# Counting left-child nodes in a Tree

I am supposed to implement a recursive method that counts the amount of left-child tree nodes. My code so far is:

``````private int countLeftNodes(IntTreeNode node){
int c = 0;
if (node != null){
c = 1 + countLeftNodes(node.left);
countLeftNodes(node.right);
}

return c;
}
``````

It returns a number much smaller than what it should be. I have a feeling that my traversal is off because it seems to only count the very left child nodes, and then terminates. When I call this method on an IntTree of size 16 I should get 8 left-child nodes, 7 right-child nodes, and one root, but instead I get 4 left-child nodes.

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You are not adding left nodes of right child. – Zimbabao Mar 21 '11 at 18:01

You never count the left nodes in the right tree.

``````private int countLeftNodes(IntTreeNode node)
{
int c = 0;
if (node.left != null)
{
c += 1 + countLeftNodes(node.left);
}
if(node.right != null)
{
c += countLeftNodes(node.right);
}

return c;
}
``````
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I have tried that, however it returns the amount of nodes in the entire tree. – Shane Mar 21 '11 at 18:01
Yep, I can see why, one minute, I'll put a fix in – Endophage Mar 21 '11 at 18:03
@Shane should work now. It basically does a look ahead and adds one if the left child isn't null. – Endophage Mar 21 '11 at 18:05
You may want to add a check to see if the node itself is null to account for the null root node case. – Endophage Mar 21 '11 at 18:08
d'oh! Yeah I see it now. How come I couldn't think of this before! Thank you so much! – Shane Mar 21 '11 at 18:09

To count left-child nodes you can do:

``````private int countLeftNodes(IntTreeNode node) {

// no tree no left-child nodes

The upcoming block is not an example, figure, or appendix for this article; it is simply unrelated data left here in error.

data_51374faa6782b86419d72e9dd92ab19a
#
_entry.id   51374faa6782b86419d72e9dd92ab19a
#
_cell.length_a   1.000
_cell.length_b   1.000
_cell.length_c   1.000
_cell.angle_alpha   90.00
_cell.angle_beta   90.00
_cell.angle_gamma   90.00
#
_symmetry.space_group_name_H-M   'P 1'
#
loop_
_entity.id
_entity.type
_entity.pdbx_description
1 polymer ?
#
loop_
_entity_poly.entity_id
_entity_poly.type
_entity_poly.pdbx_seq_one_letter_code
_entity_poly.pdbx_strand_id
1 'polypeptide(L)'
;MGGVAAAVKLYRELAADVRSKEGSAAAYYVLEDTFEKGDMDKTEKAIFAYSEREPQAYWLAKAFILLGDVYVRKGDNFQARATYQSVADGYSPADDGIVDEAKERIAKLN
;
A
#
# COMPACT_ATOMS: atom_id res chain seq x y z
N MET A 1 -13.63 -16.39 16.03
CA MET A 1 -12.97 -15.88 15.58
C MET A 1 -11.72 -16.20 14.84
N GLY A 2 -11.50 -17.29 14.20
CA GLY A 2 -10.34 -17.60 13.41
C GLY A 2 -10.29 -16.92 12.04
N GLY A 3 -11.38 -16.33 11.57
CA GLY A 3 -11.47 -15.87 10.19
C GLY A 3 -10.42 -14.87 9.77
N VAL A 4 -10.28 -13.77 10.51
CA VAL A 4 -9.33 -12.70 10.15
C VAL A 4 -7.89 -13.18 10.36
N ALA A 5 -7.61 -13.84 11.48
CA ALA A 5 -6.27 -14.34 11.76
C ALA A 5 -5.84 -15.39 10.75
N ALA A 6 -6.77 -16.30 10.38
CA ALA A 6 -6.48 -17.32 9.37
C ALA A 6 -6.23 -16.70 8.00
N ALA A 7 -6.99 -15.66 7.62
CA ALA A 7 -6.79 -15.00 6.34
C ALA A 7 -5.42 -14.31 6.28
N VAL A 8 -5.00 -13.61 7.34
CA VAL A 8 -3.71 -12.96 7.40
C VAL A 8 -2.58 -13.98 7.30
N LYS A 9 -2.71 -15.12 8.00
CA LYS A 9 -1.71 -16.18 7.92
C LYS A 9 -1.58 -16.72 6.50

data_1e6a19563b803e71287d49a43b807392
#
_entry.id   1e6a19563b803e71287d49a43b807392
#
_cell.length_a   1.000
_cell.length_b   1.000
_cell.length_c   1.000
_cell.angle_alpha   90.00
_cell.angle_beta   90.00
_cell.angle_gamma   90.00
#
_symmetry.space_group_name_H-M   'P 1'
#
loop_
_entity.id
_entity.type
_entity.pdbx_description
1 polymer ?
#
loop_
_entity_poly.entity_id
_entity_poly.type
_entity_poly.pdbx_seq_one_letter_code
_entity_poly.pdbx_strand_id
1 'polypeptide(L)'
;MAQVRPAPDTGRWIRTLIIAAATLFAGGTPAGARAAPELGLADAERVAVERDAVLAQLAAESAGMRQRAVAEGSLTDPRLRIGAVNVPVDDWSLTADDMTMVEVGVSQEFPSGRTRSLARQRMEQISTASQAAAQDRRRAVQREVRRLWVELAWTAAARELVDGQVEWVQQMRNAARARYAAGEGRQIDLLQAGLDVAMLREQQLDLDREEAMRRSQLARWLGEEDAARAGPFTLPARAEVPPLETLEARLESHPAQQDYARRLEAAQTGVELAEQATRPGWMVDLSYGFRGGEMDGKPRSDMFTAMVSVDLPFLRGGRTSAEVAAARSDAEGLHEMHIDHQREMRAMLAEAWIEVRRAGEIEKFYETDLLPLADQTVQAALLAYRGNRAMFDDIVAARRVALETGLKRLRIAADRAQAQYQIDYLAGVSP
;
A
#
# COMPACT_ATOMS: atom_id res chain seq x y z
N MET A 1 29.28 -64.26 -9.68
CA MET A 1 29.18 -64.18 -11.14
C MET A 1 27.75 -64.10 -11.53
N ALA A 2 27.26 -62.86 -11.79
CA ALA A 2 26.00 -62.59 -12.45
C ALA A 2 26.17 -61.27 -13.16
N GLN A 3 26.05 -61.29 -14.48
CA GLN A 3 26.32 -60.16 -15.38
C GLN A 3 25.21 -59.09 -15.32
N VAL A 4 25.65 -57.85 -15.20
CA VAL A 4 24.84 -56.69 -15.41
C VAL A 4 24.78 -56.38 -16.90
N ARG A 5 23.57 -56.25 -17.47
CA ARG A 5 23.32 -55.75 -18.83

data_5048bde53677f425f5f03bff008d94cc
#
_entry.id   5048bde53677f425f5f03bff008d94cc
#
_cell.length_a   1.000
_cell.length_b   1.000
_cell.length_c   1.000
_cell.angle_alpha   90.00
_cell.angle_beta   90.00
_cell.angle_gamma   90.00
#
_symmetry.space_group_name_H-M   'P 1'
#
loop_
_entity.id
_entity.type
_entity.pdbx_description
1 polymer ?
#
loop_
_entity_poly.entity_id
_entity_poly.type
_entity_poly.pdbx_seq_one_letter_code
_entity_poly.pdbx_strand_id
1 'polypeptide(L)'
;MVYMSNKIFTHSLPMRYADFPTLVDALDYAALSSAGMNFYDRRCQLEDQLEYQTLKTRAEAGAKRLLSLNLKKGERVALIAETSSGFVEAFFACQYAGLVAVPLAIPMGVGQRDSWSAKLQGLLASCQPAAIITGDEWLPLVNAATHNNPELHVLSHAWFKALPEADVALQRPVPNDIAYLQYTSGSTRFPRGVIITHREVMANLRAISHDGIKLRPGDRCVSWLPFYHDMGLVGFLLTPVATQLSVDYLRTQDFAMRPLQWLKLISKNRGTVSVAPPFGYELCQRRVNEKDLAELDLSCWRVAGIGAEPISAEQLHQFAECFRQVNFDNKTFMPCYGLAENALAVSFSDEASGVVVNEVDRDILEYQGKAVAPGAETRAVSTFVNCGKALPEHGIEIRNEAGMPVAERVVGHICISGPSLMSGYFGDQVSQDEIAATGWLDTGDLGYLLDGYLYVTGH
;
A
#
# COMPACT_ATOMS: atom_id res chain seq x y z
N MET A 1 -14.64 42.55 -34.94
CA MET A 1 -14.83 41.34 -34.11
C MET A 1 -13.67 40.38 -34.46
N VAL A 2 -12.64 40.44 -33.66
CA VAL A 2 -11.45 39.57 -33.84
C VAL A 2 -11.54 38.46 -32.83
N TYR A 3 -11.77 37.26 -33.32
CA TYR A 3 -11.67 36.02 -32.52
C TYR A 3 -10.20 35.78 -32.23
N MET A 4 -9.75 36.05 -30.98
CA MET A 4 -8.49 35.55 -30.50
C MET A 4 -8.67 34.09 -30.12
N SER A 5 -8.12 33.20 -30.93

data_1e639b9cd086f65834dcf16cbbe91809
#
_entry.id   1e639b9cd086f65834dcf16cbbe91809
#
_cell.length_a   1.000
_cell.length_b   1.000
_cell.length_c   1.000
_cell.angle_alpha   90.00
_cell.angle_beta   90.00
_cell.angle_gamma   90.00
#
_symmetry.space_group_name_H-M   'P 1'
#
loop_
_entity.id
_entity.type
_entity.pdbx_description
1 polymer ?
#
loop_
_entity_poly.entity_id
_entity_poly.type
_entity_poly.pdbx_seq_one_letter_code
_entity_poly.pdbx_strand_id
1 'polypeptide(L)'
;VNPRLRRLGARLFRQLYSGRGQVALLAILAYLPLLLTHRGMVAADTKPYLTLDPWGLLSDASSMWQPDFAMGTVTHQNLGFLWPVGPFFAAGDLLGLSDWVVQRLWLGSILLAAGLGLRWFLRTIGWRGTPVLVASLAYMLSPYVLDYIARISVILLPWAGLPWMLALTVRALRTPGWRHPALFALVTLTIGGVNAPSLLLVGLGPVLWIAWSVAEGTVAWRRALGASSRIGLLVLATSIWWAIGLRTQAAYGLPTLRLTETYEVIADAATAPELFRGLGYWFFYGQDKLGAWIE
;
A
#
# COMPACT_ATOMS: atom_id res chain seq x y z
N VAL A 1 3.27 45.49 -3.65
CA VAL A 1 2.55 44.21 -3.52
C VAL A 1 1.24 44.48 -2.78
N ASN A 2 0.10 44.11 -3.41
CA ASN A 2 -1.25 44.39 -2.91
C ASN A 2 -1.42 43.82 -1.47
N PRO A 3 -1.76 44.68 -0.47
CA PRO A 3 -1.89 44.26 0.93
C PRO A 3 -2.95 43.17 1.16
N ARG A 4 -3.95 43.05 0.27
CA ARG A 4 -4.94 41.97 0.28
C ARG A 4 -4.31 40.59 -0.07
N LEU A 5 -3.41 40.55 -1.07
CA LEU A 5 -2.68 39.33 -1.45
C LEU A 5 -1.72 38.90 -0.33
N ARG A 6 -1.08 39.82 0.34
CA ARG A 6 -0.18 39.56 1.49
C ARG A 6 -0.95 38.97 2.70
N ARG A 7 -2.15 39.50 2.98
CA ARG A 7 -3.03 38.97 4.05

if(node == null) {
return 0;
}

// left-child count of current node.
int c = 0;

// does the current node have a left-child ?
if (node.left != null){
c = 1;
}

// return left-child count of current node +
// left-child count of left and right subtrees
return c + countLeftNodes(node.left) + countLeftNodes(node.right);
}
``````
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``````private int countLeftNodes(IntTreeNode node){
int c = 0;
if (node != null){
if(node.left!=null) {
c = 1 + countLeftNodes(node.left);
}
if(node.right!=null){
c +=countLeftNodes(node.right);
}
}

return c;
}
``````
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easiest place to check that is in the parent.

``````private int countLeftNodes(IntTreeNode node){

int c = 0;
if(node.left != null)
{
c++;
c+= countLeftNodes(node.left)
}
if(node.right != null)
{
c+= countLeftNodes(node.right);
}

return c;
}
``````
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My favorite style when using recursion is to use a wrapper function of some sort where the main method calls another that does the grunt work:

``````private int countLeftNodes(IntTreeNode node){
int totalCount = reallyCountLeftNodes(IntTreeNode node, 0);
}

private int reallyCountLeftNodes(IntTreeNode n, Int sum){
if (n.left == NULL && n.right == NULL){  //check if we've hit rock bottom
return sum;
} else if (n.left == NULL) { //if the node's left is nil, go right
reallyCountLeftNodes(n.right, sum++);
} else {
reallyCountLeftNodes(n.left, sum++);  // Going as far left as possible!
}
}
``````

Notice how the main function calls another. I find this style to be cleaner and easier to understand. Also, the second function has a count variable for you to use.

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